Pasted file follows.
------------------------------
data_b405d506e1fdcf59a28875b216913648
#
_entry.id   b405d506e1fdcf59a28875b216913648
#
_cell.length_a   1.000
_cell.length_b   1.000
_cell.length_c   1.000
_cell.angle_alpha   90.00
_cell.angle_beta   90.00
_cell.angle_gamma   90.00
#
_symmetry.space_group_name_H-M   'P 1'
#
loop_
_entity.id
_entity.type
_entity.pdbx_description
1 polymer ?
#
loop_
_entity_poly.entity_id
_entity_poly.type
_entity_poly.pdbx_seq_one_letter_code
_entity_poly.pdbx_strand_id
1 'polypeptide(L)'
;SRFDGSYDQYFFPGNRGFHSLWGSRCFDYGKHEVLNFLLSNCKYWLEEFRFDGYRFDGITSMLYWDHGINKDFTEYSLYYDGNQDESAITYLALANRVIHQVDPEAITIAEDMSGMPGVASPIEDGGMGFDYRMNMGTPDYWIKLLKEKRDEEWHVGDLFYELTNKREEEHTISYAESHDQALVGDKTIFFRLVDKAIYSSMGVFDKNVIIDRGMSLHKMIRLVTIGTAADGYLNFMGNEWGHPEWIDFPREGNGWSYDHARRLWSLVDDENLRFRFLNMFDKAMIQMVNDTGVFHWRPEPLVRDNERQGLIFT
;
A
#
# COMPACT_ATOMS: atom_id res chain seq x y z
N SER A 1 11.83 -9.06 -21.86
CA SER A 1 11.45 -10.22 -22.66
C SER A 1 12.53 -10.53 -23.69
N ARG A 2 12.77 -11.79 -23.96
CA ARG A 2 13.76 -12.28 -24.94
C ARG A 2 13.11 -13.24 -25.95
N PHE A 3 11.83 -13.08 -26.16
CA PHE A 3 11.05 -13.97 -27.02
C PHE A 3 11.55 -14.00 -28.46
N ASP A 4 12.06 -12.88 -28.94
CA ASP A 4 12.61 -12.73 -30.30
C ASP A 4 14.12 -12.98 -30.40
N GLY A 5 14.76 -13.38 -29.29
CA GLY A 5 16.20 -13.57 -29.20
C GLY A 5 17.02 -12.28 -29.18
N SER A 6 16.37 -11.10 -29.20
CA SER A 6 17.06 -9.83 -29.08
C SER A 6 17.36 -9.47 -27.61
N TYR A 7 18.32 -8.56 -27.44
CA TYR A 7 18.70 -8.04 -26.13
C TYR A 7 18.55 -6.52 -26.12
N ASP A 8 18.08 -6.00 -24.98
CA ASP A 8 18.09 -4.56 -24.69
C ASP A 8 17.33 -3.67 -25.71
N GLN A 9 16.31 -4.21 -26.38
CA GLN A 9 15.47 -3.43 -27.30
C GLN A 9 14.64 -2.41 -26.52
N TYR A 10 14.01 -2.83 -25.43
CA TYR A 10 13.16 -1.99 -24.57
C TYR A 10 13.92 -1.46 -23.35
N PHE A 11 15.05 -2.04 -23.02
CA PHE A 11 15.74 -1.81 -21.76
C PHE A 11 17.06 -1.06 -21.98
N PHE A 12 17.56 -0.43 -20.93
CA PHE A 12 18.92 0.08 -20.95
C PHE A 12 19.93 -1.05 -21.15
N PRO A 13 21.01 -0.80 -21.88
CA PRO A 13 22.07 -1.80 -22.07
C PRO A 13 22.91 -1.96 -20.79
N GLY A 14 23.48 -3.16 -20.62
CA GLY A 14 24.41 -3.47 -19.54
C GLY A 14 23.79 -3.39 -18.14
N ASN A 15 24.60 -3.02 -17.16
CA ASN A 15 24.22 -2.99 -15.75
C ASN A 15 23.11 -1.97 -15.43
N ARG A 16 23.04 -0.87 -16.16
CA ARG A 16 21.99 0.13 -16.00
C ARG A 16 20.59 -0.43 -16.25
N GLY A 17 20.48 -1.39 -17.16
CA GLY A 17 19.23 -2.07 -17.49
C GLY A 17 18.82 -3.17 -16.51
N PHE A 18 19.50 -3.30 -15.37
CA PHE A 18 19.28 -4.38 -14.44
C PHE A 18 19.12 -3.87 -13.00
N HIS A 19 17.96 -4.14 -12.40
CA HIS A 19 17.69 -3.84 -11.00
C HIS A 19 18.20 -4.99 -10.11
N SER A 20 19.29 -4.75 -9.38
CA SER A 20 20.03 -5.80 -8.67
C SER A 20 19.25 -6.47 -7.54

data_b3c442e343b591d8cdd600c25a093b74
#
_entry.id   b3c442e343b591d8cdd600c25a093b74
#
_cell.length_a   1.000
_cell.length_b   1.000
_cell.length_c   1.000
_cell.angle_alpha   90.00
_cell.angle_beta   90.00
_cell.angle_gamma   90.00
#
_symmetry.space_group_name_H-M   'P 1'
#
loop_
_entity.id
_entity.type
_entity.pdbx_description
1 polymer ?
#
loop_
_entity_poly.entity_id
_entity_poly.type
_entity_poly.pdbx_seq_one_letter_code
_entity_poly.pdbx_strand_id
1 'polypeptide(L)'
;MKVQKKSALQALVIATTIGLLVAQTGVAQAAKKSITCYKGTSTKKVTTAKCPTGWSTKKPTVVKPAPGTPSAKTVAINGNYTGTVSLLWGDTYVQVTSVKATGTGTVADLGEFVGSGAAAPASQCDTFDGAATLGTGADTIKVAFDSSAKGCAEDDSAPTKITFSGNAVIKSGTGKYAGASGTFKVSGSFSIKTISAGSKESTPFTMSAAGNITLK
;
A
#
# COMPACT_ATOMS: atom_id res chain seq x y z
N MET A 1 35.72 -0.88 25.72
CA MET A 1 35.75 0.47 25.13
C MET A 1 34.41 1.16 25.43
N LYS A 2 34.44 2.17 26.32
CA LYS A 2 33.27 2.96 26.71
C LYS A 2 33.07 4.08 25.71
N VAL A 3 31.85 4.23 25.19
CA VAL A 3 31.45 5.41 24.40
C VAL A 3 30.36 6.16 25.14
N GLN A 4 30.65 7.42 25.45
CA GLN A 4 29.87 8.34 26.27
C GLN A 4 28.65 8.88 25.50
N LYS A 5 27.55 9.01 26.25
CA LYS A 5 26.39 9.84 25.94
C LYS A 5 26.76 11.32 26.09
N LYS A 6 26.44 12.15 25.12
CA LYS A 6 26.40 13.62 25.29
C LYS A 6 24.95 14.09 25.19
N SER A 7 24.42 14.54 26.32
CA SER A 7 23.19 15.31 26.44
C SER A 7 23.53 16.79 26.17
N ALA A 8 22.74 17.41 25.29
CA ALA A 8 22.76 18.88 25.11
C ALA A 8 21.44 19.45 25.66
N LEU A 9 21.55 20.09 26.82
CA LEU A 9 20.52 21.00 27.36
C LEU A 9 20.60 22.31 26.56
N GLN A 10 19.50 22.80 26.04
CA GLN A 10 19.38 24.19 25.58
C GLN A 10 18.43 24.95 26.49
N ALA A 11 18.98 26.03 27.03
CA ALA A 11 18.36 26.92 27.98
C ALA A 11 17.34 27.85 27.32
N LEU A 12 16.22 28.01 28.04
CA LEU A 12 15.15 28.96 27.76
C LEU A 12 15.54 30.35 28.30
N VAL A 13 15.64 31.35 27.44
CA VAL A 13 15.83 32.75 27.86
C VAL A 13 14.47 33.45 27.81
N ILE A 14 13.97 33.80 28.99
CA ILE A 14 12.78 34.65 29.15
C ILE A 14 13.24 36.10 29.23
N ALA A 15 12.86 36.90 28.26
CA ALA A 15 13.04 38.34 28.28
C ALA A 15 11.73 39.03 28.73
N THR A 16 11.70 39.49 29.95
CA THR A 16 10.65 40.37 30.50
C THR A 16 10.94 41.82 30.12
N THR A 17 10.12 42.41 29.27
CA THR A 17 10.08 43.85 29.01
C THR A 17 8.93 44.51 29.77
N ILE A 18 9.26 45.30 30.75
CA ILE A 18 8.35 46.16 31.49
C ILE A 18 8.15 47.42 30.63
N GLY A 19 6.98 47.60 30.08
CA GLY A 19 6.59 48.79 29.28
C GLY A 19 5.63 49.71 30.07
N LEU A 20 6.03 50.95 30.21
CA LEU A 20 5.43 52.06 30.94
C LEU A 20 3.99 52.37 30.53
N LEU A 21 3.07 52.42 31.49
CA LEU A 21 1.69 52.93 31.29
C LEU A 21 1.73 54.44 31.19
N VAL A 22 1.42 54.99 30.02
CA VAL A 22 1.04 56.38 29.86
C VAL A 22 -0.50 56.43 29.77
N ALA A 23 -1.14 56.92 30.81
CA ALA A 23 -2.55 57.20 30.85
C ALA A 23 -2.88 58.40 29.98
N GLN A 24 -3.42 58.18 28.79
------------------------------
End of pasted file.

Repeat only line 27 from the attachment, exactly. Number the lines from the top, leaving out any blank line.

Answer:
;